If you improve the critical hit rate of a weapon that already has a high crit rate (such as the killing edge), and give said weapon to a unit with a high skill stat, the result will be a unit that frequently lands devastating critical hits.
There is no post-game super dungeon like there was in some of the other FE games so the game feels a tad bit light on post-game content. However, if you want a distinct challenge you can try going through the game on lunatic difficulty. If you have access to wi-fi, there is a good deal of DLC available and more of it is on the way. One of the maps is free until March. The paid content looks nice, but there is also some free content. Free bonus content has been added to my game using the console’s SpotPass feature. This includes characters from other FE games (they look cool but they don’t have a backstory and can’t build support relationships), weapons, items and a map.
It seems very likely that more stuff will be added in the future, and regular updates with free content definitely sounds good in my book. By completing this additional content (and the quests already in the game, I think) your created unit earns an amount of renown. Once you have reached a certain level of renown, you can get powerful items and weapons to use in the game, but wi-fi is required for this too, I think.
The game also makes use of the StreetPass feature of the 3DS, although I’ll probably never encounter anyone else who has the game. If you are lucky enough to encounter someone else playing it, you can recruit their created character for use in your game, which could be really helpful depending on how powerful their character is. One of the bonus maps was really pretty challenging, so it can be assumed that the challenging post-game content will be filled out with free bonus maps. Perhaps this approach isn’t as strong or readily available as the post-game super dungeon (and it’s also completely inaccessible to anyone without wi-fi), but it is cool nonetheless.
Even without the wifi add-ons, the game is quite heavy on content. My first play through on hard took roughly 20 hours, if you don’t count any of the time I spent completing side quests and redoing a map to keep from losing one of my soldiers. Taking all of that into consideration, I had played the game for over forty hours before I finally made it to the ending credits. Once you complete the game, you unlock a number of sumptuous bonuses. These include a theater where you can view all of the glorious 3D animated cutscenes, and a unit gallery, where you can examine all of the character models in 3D and in any of the game’s many beautiful backdrops.
In the unit gallery, you can also listen to any of the wonderful music in the game. Despite the other extras, that is probably the one I’ve spent the most time enjoying. I can’t tell you how much time I’ve spent simply letting that love track play while I did something else (the song is called “Ha ha! Yes, it will take some getting used to!”). The music, character models and environments in this game are really fantastic, so I greatly appreciated the option to enjoy them without any of the critical thinking that actually playing the game requires.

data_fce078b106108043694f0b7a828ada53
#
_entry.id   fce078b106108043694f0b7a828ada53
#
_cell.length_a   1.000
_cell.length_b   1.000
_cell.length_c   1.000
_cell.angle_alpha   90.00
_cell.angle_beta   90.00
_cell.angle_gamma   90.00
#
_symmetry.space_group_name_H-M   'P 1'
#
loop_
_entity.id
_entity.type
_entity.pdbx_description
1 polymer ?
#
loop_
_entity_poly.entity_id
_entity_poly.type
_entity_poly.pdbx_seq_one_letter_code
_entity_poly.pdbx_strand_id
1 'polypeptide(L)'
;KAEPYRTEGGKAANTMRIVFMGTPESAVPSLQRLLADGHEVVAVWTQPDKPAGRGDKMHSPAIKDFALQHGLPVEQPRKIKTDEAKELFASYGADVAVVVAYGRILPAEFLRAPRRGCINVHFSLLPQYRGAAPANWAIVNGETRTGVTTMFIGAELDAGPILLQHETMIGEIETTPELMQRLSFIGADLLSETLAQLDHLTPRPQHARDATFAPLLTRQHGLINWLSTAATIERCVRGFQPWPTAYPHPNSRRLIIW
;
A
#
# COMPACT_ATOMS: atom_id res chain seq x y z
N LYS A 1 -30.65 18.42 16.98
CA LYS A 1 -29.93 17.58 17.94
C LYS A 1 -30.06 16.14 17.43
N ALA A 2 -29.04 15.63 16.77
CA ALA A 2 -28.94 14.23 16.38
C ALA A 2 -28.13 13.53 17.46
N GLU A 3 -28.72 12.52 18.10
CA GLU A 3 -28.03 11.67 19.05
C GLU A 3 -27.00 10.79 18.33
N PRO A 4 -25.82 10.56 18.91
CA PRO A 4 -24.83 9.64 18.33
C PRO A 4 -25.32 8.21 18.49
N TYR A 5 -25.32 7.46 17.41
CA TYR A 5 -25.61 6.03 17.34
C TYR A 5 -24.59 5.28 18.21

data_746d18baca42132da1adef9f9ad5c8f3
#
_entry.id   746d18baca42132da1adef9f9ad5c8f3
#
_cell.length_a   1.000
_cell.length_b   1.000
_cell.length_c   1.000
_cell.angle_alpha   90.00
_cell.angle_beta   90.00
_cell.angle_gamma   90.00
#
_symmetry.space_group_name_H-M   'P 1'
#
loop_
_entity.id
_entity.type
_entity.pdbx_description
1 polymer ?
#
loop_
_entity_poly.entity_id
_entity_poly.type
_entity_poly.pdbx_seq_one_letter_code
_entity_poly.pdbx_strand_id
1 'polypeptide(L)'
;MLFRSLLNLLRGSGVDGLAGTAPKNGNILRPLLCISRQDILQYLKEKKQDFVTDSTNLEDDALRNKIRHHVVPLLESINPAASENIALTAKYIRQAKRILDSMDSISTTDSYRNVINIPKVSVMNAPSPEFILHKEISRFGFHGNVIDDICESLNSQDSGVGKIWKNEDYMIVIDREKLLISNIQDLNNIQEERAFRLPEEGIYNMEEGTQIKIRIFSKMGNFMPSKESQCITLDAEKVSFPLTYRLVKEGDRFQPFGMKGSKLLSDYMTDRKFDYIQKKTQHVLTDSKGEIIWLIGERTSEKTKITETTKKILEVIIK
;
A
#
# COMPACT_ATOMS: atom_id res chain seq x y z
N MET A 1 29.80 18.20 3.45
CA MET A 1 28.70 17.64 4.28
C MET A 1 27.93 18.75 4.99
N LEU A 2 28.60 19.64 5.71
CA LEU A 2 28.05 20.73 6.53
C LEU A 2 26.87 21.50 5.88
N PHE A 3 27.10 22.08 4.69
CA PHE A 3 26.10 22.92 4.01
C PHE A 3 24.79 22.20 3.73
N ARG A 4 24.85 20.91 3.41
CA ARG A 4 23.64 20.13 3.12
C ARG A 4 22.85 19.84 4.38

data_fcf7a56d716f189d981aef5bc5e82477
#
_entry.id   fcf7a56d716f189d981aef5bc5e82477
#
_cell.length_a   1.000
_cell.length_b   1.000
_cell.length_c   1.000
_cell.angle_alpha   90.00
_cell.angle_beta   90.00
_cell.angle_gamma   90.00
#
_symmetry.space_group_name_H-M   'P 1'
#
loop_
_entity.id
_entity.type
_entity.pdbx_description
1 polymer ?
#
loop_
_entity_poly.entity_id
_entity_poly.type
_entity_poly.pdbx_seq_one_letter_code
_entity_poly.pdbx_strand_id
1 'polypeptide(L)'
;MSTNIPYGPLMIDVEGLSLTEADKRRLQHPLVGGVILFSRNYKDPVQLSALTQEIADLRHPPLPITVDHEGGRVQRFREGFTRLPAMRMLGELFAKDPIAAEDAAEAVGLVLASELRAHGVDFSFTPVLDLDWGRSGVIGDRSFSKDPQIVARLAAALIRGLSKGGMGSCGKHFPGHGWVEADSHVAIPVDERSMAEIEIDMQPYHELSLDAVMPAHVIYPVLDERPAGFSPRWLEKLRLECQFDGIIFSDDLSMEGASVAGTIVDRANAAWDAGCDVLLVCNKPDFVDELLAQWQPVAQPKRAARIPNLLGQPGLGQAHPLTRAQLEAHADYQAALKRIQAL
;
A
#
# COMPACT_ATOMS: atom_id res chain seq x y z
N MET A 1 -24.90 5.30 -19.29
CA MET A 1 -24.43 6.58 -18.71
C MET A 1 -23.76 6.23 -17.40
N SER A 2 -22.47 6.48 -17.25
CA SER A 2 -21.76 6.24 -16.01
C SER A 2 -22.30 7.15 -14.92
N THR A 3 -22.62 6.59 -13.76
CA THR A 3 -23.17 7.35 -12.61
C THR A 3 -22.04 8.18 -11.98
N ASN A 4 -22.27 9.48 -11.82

The replay value of this game is quite high, I think. You’ll want to fully develop as many support levels as you can. I played as mage the first time around, but I may choose more of a warrior type character (and as a result, a very different wife) the second time through. I missed out on the notorious young fighter Donnel and a thief on my first play through, so I’ll have to go through again to get them. You also get the chance to make some important choices in the story and you will most likely want to know what happens if you do things differently. There is no new game plus option, but your renown carries over to a new game and you can use your created unit again.
Aside from the dozens of different support (and offspring) opportunities and the major story related choices, the game-play is simply fun and challenging enough that you’ll want to experience it again – maybe even on lunatic mode if you’re patient and skilled.
Fire Emblem: Awakening is fantastic, just pure turn-based strategy bliss. This is what happens when sky high production value is paired with absolutely remarkable game-play. The story is engrossing and the characters are well written and developed. The music is endearing and beautiful. The visuals and art are excellent and eye-popping. The console’s stereoscopic 3D and wireless functions are implemented. The game-play is rich, complex and simply irresistible. Aside from being a must have for series and genre fans, Fire Emblem: Awakening is a genre highlight and in my opinion the strongest incentive to invest in a 3DS to date.
This post was last modified on February 18, 2013, 10:21 pm